Getting acquainted with Twig

By the end of this lesson, you’ll understand how Twig builds the frontend and have made some minor changes to the standard page. Along the way, we'll be

  • Learning about controllers and learning how information is passed to templates
  • Discussing the Twig templating language
  • Learning about the different Symfony environments
Follow along using the code available from this GIT repository.
Start - master
End - master

The Symfony Controller

Before any page gets rendered, Symfony handles the request with a controller. A controller is the piece of code which is responsible for handling input and returning some form of output. Open the following file:

  1. <?php
  2. // # src/AppBundle/Controller/DefaultController.php
  3. namespace AppBundle\Controller;
  5. // Include Symfony functionality
  6. use Sensio\Bundle\FrameworkExtraBundle\Configuration\Route;
  7. use Symfony\Bundle\FrameworkBundle\Controller\Controller;
  8. use Symfony\Component\HttpFoundation\Request;
  10. class DefaultController extends Controller
  11. {
  12.     /**
  13.      * @Route("/", name="homepage")
  14.      */
  15.     public function indexAction(Request $request)
  16.     {
  17.         // Render the template and pass working directory as parameter
  18.         return $this->render('default/index.html.twig', [
  19.             'base_dir' => realpath($this->getParameter('kernel.root_dir').'/..').DIRECTORY_SEPARATOR,
  20.         ]);
  21.     }
  22. }

Namespace declaration

At the start of the file, you should see is a namespace declaration. There will be a namespace declaration present in every PHP file throughout Symfony for the sake of autoloading according to the PSR4 standard.

Namespaces are a way to isolate and encapsulate code avoiding conflict in the same way you have many houses on a street identified by numbers.
They can also have aliases which allows you to easily drop in replacement classes for certain functionality so, when it comes to customising parts Symfony, the process is made simple without the need to alter any existing code.

Symfony framework

Next up are declarations for namespaces which will be used for creating the controller, pulling in functionality from other locations in Symfony. These are the libraries which come with the Symfony Standard Edition and (possibly aside from the Request class) will be present in all controller definitions.

  • Route allows us to define navigation in the form of annotations.
  • Controller provides the base class for handling the request / reponse logic
  • Request creates a bag of information about the HTTP request and user session

Class and route definition

Extending the Controller class that got imported, your controller should be named having "Controller" as a suffix and method names (if they are requests) having "Action".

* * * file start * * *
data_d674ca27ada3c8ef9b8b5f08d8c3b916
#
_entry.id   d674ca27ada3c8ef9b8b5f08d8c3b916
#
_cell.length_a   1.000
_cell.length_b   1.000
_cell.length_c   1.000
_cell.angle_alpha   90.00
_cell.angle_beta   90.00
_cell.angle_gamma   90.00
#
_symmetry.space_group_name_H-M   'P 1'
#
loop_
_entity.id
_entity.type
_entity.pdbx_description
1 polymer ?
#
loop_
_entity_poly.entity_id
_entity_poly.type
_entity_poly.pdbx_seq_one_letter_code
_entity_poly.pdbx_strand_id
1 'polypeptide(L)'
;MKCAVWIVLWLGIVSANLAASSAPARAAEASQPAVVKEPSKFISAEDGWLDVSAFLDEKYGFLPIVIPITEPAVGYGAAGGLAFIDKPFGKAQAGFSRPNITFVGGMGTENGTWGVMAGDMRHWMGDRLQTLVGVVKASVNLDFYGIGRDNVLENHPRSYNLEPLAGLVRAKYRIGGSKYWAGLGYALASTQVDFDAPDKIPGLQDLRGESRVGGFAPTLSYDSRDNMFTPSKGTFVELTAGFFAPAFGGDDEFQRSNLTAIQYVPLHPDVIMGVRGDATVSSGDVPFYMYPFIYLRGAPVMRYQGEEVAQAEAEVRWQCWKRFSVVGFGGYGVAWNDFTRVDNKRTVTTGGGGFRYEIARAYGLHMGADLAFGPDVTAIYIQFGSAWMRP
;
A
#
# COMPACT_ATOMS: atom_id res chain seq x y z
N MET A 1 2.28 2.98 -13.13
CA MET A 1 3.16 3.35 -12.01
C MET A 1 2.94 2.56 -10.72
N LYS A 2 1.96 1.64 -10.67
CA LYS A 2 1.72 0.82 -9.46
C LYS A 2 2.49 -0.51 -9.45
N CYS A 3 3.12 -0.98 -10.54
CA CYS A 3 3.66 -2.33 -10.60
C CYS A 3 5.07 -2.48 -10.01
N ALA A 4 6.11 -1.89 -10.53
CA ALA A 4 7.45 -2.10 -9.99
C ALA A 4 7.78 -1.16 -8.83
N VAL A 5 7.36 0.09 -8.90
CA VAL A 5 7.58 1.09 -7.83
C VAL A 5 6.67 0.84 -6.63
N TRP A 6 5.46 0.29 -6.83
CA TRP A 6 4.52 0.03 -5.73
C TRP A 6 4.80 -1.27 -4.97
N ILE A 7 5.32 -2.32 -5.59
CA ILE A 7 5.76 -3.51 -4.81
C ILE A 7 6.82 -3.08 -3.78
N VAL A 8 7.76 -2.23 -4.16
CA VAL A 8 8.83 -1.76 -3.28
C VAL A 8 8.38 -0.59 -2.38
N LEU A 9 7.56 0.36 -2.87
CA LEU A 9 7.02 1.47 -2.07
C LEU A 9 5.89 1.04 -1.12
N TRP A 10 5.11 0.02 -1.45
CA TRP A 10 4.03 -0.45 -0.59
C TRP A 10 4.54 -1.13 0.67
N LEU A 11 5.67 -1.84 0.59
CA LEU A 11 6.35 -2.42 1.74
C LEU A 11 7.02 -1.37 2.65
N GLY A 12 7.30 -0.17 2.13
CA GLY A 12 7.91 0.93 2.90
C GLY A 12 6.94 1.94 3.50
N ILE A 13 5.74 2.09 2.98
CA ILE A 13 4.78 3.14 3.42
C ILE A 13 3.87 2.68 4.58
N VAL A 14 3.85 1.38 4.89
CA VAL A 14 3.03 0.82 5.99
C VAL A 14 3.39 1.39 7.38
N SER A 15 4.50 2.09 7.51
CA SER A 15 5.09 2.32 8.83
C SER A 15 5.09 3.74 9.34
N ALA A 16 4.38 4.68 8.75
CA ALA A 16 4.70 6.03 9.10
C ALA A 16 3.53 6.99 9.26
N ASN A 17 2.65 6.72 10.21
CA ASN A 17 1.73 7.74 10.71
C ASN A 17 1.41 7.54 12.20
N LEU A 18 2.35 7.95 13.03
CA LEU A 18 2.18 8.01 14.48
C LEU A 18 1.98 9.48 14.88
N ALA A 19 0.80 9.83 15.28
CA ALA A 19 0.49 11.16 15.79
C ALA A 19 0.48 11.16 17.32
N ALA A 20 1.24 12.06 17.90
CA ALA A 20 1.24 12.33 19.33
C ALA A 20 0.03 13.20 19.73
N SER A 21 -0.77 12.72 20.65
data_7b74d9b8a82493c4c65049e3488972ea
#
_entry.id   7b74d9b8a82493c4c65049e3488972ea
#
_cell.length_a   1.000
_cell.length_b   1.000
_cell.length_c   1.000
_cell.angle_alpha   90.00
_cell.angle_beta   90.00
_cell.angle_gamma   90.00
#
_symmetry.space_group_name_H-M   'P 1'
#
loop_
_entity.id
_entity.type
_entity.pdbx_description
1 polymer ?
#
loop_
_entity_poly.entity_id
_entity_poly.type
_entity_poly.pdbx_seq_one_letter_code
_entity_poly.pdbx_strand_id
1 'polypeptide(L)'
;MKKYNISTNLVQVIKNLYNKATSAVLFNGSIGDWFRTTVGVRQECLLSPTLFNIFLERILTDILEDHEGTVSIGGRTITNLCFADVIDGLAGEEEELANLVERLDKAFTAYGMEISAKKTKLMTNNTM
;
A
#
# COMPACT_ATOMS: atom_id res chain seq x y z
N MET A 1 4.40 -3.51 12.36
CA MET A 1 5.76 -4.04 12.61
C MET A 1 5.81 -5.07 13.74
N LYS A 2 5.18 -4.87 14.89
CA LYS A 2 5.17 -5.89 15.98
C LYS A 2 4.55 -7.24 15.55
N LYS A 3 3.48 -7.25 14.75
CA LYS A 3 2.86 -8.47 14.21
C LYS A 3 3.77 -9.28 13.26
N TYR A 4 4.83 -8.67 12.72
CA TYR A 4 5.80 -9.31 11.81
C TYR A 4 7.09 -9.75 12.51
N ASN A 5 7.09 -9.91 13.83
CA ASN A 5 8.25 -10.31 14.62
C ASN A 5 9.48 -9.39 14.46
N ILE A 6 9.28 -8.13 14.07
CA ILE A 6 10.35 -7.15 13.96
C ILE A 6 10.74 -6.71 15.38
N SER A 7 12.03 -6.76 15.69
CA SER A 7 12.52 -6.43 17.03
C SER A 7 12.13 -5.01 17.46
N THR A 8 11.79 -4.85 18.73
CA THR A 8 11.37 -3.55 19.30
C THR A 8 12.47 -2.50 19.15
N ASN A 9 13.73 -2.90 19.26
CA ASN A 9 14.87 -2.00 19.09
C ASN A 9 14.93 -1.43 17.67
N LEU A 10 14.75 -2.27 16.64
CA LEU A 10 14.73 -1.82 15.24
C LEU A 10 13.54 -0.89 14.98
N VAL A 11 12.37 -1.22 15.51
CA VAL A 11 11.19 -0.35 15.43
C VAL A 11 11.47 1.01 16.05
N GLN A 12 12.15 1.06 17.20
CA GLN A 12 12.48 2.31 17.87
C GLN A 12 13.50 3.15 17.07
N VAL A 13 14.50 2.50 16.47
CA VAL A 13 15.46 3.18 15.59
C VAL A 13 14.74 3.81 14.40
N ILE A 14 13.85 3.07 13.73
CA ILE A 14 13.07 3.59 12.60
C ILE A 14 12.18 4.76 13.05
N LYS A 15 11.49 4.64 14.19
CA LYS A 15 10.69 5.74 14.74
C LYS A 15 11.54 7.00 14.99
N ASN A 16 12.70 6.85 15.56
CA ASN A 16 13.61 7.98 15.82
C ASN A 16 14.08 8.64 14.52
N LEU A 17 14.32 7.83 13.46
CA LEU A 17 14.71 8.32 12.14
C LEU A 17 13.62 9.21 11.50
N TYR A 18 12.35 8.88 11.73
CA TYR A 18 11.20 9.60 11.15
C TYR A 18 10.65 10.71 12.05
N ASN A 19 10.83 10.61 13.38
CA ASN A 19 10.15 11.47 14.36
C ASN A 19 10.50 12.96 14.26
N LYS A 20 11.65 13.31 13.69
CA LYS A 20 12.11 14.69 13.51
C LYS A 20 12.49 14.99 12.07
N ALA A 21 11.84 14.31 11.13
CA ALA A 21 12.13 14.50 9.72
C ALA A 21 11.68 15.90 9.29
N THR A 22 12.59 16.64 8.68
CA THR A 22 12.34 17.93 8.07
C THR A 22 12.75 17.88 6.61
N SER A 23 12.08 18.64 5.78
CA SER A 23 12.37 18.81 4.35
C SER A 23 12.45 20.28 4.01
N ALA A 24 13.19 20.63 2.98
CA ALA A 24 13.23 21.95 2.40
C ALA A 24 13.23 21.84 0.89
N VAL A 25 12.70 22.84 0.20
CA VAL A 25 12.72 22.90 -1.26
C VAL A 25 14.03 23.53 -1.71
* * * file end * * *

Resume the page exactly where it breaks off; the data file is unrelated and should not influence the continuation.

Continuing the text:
In between these two declarations is a comment with a route definition. This is known as an annotation and they are a way to hook extra functionality in to the code without having to write any actual code. In the case of the route annotation, the first parameter is the URI and the second parameter a reference name for the route.

Returning a response from the controller

The return from a Symfony controller must always be in the form of a response object which is made up of header information and some content. In this case, the render function is a shortcut method finds and renders a template for us and then also constructs the response object.

There are other response classes available provided by Symfony which make simple messages, JSON transmission, redirects, etc. much simpler which can be found in the Symfony\Component\HttpFoundation namespace.


The Default controller returns a rendered template which by default uses app/Resources/views for the template path so the controller would try to load app/Resources/views/default/index.html.twig.
Any parameters which you want to pass to the template are simply contained in an associative array as the second parameter and, in this case, a parameter named base_dir which is the path of your Symfony project is being passed.

The default template engine is Twig, also created by SensioLabs like the core of Smyfony itself. Twig is designed to be very close to bare HTML providing only short and simple features for the template designer.
This keep it simple approach was a design decision made on purpose in order to keep the emphasis on presentation but, it is possible (and not very difficult) to enhance with extensions. For now, open up the following two files

  1. {# app/Resources/views/base.html.twig #}
  3. <!DOCTYPE html>
  4. <html>
  5.     <head>
  6.         <meta charset="UTF-8" />
  7.         <title>{% block title %}Welcome!{% endblock %}</title>
  8.         {% block stylesheets %}{% endblock %}
  9.         <link rel="icon" type="image/x-icon" href="{{ asset('favicon.ico') }}" />
  10.     </head>
  11.     <body>
  12.         {% block body %}{% endblock %}
  13.         {% block javascripts %}{% endblock %}
  14.     </body>
  15. </html>
  1. {# app/Resources/views/default/index.html.twig #}
  3. {% extends 'base.html.twig' %}
  4. {% block body %}
  5.     <div id="wrapper">
  6.         <div id="container">
  7.             <div id="welcome">
  8.                 <h1><span>Welcome to</span> Symfony {{ constant('Symfony\\Component\\HttpKernel\\Kernel::VERSION') }}</h1>
  9.             </div>
  11.             <div id="status">
  12.                 <p>
  13.                     <svg id="icon-status" width="1792" height="1792" viewBox="0 0 1792 1792" xmlns=""><path d="..." fill="#759E1A"/></svg>
  15.                     Your application is now ready. You can start working on it at:
  16.                     <code>{{ base_dir }}</code>
  17.                 </p>
  18.             </div>
  20.             <div id="next">
  21.                 <h2>What's next?</h2>
  22.                 <p>